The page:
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Posted by Mario1 - 14/05/2013 at 5:00 pm

Categories: Application Servers, AS/400 Software, Computer Books, Computer Hardware, Computer Languages, Computer Software, Database, Ebooks, ERP, ERP applications, IDE, Information Technology, Linux Sofware, Operating Systems, PHP, Programming, Training, Uncategorized, Utilities, websites   Tags:

New CrunchU Computer Courses

CrunchU  Computer Courses

CrunchU is the result of a partnership between TechCrunch and Udemy which initially offer 30 computer courses including some courses from DeitelBuzz ! You can view the full list of courses at:

==> http://techcrunch.com/crunchu/

I have re-published it below the official TechCrunch CrunchU announcement.

  • Main Event Page

Crunch, Crunch, CrunchU: Course Registration Is Now Open

Print

That crunching sound you hear is software eating the world, and TechCrunch is always looking for ways to pull a chair up to the feast. For example, we have CrunchBase for startup data and CrunchBoard for jobs, and once upon a time there was  CrunchPad, too. Not everything works out, but today with high hopes we are launching CrunchU, which is a collection of 30 online courses that we are offering to TechCrunch readers in partnership with Udemy, a San Francisco-based startup dedicated to “democratizing education by making top quality content from the world’s experts dramatically more affordable for anyone, anywhere.”

We like the sound of that, because we all have a lot more to learn, and keeping it real and affordable is what education should be all about. Our initial course line-up includes offerings from TechCrunch friends, like 500 Startups’ Dave McClure on “Raising Money for Startups” and Eric Ries on “The Lean Startup,” as well as experts Gagan Biyani on “Introduction to Growth Hacking” and Russ Fradin on “Startup Hiring.”

We have a certain bias for startups, no surprise, but there is lots of other brain candy in the course mix too, like starter courses on Android and iOS, Ruby and jQuery, as well as gamification, programming for non-programmers, SEO, and in case you just want to have fun, digital photography.

Our  plan is to introduce new courses each quarter, based on what we learn about TechCrunch readers’ likes and dislikes. We also have the option of creating courses on our own, with the help of Udemy’s awesome course-creation tools. If you have an idea for a course, or want to teach one yourself, learn more here.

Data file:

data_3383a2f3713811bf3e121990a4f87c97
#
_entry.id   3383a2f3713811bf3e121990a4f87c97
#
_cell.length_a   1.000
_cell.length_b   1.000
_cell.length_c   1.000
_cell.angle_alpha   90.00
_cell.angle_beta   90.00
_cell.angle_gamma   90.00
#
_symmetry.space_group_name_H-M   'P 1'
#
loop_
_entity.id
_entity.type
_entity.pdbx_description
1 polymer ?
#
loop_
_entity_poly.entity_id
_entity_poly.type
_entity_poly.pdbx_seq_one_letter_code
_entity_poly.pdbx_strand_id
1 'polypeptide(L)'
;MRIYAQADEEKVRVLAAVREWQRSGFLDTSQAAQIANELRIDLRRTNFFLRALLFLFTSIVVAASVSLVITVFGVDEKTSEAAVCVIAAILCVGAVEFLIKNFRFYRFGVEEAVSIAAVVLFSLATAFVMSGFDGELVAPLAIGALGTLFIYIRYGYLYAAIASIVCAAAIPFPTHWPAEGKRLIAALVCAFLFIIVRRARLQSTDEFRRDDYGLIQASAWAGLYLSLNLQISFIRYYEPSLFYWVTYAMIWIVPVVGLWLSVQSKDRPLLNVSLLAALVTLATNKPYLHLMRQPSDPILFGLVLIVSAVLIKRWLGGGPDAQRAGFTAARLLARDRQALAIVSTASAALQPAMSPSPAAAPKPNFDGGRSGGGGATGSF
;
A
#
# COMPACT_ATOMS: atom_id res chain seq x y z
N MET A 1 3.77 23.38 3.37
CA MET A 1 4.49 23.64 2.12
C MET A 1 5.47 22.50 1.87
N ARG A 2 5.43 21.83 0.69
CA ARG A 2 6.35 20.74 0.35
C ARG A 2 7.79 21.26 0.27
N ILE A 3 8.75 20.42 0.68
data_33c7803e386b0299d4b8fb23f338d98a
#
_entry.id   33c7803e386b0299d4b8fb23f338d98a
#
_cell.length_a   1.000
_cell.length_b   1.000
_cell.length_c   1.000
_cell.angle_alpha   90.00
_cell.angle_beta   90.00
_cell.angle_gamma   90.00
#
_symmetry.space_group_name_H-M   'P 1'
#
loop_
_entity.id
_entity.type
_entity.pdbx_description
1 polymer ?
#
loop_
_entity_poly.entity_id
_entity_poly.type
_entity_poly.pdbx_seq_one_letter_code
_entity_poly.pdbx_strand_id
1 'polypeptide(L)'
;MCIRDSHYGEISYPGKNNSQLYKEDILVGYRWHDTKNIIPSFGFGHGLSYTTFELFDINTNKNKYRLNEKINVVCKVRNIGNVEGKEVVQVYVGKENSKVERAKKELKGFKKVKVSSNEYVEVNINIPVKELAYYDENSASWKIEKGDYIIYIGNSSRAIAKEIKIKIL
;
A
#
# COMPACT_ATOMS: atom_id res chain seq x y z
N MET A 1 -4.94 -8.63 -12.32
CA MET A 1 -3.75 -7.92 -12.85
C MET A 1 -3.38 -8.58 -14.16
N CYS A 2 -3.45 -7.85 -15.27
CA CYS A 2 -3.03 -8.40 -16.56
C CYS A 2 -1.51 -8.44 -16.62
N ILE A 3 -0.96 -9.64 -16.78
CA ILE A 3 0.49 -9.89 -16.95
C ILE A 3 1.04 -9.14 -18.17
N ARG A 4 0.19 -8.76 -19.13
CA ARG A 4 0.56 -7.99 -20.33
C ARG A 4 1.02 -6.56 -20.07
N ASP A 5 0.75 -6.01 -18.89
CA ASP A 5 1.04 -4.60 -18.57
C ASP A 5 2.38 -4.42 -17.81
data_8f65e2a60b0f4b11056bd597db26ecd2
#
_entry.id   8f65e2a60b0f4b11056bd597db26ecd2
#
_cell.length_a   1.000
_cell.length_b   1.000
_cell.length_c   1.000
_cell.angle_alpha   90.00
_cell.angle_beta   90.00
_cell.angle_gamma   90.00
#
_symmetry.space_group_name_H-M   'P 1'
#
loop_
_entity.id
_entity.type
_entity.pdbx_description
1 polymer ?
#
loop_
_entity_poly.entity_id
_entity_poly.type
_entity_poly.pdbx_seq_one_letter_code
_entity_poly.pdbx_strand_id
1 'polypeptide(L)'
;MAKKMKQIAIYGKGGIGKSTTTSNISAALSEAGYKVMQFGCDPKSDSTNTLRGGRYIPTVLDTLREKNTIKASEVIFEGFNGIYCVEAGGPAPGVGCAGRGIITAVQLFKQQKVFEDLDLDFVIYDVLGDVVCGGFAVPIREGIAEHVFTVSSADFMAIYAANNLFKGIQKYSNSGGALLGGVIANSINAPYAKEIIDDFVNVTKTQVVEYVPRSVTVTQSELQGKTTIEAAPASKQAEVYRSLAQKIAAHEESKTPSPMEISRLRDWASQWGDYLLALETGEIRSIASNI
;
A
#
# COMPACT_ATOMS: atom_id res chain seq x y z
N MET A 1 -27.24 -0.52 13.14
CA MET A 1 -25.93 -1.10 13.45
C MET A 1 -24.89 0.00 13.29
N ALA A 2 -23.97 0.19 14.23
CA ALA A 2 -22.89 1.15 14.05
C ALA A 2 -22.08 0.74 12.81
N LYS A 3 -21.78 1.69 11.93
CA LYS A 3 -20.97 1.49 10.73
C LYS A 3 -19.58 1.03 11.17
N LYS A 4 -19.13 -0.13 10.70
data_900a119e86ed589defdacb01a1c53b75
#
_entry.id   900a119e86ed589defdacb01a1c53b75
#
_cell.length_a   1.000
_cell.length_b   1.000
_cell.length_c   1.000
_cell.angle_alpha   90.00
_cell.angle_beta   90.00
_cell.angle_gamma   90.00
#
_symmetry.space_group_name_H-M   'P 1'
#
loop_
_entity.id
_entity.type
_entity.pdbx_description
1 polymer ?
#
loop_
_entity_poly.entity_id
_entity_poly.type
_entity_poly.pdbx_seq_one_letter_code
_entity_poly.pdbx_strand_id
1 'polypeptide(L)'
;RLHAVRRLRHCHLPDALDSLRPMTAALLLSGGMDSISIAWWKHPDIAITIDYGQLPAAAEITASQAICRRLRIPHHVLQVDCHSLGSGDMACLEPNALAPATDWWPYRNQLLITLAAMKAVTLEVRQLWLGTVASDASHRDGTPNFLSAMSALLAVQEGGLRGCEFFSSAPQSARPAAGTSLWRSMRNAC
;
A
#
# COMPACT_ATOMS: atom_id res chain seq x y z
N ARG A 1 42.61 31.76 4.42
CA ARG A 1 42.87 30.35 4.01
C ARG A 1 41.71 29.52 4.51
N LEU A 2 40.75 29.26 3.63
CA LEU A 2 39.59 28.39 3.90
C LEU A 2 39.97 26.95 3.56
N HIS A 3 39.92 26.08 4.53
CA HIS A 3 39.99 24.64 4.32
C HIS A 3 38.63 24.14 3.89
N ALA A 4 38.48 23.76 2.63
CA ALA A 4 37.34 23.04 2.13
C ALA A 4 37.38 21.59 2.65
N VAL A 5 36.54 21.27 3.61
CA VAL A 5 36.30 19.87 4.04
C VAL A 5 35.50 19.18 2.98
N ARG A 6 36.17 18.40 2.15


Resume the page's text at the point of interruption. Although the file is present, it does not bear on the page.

So if you have a minute, check out the CrunchU course catalogue and find some educational itch you want to scratch. The tuition sting is teeny, but it will be automatically discounted 50% off from today until May 18.

 

Note:

For a limited time, DeitelBuzz offer big discounts on many of their LiveLessons computer courses. These discounts are for only the first 100 sold of each course. If you click the link and it’s not discounted, the discounts are gone for that course! For links, please visit:

==> Deitel LiveLessons Discounts

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Posted by Mario1 - 09/05/2013 at 5:12 pm

Categories: Application Servers, AS/400 Software, Computer Books, Computer Hardware, Computer Languages, Computer Software, Database, Ebooks, ERP, ERP applications, IDE, Information Technology, Linux Sofware, Operating Systems, PHP, Programming, Training, Uncategorized, Utilities, websites   Tags:

The Desktop Linux – Is it Winning?

The Desktop Linux

Gnome 3 Snapshot

Gnome 3 Snapshot (Photo credit: Wikipedia)

Linux has always been strong about choice and offers a great variety of Linux desktops such as Gnome, KDE, Ubuntu Unity and many more.

There have been many discussions about replacing Windows with Linux and about toppling  Microsoft’s desktop monopoly, but Desktop Linux has never reached a widespread user base.

However I recently read an interesting article on the Infoworld.com website about how a desktop revolution has already begun with mobile devices and applications. I have republished the article below for your convenience.

The Linux desktop is already the new normal

We’re so busy seeking release from Windows that we overlooked all the ways Linux had already freed us

By | InfoWorld

Follow @webmink

A debate is smoldering yet again in the Linux community as prominent figures debate whether it’s time to give up hope on the “year of the Linux desktop” ever coming or whether the advent of Android is actually its fulfillment. Problem is, it came and it’s been here a while, but we haven’t even noticed. We just didn’t know what it would look like.